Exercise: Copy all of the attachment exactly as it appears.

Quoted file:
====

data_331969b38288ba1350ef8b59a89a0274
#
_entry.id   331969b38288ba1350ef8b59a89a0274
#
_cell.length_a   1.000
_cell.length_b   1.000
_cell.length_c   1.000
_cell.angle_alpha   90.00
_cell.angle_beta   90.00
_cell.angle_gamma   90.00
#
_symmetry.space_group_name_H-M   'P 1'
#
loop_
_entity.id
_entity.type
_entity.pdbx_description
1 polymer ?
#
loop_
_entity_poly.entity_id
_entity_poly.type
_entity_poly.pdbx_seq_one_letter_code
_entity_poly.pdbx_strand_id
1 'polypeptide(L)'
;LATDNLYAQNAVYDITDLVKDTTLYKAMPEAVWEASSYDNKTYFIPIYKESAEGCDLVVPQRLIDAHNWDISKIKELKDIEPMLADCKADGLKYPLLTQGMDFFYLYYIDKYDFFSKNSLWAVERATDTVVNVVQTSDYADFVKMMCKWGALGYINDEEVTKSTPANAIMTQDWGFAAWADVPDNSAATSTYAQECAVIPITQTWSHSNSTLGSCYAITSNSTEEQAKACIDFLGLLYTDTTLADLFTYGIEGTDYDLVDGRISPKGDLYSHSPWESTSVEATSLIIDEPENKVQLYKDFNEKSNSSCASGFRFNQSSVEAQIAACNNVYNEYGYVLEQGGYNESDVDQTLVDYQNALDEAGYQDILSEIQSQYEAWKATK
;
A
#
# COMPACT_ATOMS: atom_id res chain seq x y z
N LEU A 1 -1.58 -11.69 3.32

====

data_331969b38288ba1350ef8b59a89a0274
#
_entry.id   331969b38288ba1350ef8b59a89a0274
#
_cell.length_a   1.000
_cell.length_b   1.000
_cell.length_c   1.000
_cell.angle_alpha   90.00
_cell.angle_beta   90.00
_cell.angle_gamma   90.00
#
_symmetry.space_group_name_H-M   'P 1'
#
loop_
_entity.id
_entity.type
_entity.pdbx_description
1 polymer ?
#
loop_
_entity_poly.entity_id
_entity_poly.type
_entity_poly.pdbx_seq_one_letter_code
_entity_poly.pdbx_strand_id
1 'polypeptide(L)'
;LATDNLYAQNAVYDITDLVKDTTLYKAMPEAVWEASSYDNKTYFIPIYKESAEGCDLVVPQRLIDAHNWDISKIKELKDIEPMLADCKADGLKYPLLTQGMDFFYLYYIDKYDFFSKNSLWAVERATDTVVNVVQTSDYADFVKMMCKWGALGYINDEEVTKSTPANAIMTQDWGFAAWADVPDNSAATSTYAQECAVIPITQTWSHSNSTLGSCYAITSNSTEEQAKACIDFLGLLYTDTTLADLFTYGIEGTDYDLVDGRISPKGDLYSHSPWESTSVEATSLIIDEPENKVQLYKDFNEKSNSSCASGFRFNQSSVEAQIAACNNVYNEYGYVLEQGGYNESDVDQTLVDYQNALDEAGYQDILSEIQSQYEAWKATK
;
A
#
# COMPACT_ATOMS: atom_id res chain seq x y z
N LEU A 1 -1.58 -11.69 3.32